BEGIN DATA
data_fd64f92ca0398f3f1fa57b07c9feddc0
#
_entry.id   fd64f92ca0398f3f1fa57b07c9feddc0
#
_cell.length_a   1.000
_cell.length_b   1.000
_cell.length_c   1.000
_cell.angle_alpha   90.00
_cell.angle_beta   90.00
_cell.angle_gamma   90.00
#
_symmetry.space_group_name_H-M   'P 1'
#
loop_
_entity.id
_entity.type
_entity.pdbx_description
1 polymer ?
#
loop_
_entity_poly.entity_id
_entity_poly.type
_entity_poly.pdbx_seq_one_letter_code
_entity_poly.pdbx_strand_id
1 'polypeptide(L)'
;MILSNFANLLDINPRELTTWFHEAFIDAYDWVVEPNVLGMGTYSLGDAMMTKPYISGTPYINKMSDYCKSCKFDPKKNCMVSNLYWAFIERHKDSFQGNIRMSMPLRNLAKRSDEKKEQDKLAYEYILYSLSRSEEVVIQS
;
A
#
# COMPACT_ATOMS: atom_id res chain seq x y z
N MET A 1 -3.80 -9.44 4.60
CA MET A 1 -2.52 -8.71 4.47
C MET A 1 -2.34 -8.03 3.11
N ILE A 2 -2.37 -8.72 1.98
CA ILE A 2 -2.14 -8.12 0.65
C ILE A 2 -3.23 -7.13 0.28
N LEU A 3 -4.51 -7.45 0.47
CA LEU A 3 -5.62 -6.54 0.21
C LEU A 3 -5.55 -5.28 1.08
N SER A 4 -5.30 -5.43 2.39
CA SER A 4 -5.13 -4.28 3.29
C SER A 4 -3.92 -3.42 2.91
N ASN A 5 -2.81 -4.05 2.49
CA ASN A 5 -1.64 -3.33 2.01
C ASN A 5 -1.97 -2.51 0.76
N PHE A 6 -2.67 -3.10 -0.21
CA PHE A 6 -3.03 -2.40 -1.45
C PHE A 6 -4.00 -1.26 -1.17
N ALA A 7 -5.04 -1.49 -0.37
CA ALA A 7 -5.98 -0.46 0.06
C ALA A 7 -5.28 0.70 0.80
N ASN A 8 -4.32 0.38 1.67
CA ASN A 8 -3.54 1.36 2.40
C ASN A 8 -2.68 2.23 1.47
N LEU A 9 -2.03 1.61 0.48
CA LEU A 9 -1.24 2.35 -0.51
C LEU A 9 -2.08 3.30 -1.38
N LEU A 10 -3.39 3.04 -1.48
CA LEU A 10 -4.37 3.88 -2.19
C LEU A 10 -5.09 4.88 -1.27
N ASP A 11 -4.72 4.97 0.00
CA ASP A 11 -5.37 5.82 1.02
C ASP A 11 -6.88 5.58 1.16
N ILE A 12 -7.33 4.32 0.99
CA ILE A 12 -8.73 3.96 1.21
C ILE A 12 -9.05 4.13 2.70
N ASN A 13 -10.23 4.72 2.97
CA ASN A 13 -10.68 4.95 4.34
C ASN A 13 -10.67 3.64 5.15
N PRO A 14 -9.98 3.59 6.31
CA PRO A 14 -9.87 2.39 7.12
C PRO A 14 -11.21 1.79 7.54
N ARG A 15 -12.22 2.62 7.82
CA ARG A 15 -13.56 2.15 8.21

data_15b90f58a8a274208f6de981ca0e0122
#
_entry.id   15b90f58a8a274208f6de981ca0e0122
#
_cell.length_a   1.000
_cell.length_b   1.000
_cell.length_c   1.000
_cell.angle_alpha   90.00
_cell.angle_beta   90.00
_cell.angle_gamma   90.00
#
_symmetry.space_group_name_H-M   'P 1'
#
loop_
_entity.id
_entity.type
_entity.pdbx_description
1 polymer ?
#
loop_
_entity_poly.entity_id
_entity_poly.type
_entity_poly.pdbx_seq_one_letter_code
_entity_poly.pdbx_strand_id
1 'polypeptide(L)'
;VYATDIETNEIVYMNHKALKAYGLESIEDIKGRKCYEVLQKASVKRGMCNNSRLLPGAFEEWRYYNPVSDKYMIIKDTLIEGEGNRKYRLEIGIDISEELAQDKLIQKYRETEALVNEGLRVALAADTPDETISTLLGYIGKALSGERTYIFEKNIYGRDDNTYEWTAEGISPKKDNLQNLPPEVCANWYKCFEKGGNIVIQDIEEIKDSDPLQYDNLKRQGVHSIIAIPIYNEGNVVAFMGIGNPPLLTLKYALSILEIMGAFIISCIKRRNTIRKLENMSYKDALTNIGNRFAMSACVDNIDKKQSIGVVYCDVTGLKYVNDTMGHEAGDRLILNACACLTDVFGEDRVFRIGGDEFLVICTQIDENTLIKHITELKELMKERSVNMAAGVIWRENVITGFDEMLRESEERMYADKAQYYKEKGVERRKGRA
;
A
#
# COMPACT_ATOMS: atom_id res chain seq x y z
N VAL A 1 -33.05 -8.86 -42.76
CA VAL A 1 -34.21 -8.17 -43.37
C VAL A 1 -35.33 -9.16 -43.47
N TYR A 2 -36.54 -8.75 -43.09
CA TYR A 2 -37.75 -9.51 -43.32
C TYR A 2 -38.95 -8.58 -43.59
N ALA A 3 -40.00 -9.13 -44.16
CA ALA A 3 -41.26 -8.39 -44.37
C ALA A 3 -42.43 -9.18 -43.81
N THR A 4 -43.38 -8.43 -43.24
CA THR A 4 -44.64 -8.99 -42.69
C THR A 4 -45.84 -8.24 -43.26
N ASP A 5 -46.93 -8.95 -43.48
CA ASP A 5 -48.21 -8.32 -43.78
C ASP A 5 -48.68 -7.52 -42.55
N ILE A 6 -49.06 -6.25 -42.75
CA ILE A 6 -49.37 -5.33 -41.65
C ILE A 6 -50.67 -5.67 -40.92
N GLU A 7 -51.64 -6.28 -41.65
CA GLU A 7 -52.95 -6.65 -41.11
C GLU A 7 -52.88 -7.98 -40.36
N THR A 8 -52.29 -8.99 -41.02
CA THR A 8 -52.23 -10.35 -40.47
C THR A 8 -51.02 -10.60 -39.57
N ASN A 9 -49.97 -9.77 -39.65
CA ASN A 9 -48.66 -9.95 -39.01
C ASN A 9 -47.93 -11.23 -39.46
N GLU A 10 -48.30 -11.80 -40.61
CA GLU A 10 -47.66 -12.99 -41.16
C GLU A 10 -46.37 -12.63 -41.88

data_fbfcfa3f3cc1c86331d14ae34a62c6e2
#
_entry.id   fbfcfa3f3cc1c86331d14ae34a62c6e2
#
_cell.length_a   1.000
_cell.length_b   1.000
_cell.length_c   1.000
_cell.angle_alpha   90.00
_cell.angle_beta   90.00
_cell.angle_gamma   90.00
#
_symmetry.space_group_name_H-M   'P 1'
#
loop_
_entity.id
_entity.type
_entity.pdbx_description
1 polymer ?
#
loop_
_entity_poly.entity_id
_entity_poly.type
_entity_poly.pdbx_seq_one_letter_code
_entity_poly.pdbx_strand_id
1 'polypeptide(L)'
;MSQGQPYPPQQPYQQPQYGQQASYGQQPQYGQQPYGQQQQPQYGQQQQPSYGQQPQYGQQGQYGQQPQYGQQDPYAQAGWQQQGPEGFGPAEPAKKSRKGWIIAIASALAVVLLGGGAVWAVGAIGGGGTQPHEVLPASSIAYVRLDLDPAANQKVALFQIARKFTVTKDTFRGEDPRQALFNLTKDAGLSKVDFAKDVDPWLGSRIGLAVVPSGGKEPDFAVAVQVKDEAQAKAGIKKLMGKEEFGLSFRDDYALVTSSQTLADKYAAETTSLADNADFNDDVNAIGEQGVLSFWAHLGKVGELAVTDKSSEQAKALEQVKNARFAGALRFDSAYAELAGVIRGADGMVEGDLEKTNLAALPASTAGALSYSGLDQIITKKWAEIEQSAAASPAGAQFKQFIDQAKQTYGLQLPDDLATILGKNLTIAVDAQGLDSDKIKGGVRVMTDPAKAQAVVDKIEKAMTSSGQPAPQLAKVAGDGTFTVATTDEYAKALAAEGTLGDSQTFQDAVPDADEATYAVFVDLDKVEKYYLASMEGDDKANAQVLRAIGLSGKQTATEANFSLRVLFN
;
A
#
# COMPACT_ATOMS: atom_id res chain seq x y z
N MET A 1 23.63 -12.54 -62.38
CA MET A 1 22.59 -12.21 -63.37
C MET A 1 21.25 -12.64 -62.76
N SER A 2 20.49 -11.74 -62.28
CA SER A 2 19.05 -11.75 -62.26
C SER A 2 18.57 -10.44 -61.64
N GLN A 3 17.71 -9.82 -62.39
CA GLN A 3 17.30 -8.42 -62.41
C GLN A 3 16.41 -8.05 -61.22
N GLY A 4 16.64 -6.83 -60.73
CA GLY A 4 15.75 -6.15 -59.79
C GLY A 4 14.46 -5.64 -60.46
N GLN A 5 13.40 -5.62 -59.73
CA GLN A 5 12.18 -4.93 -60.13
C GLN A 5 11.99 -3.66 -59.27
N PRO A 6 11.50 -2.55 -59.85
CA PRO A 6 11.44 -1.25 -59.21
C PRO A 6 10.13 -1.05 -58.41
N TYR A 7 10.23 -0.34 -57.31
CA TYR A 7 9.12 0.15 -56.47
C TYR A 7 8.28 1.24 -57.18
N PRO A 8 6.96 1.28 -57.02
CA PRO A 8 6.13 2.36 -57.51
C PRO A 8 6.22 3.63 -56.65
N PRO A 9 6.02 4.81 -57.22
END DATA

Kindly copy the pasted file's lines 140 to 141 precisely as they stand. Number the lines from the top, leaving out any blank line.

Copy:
_cell.length_b   1.000
_cell.length_c   1.000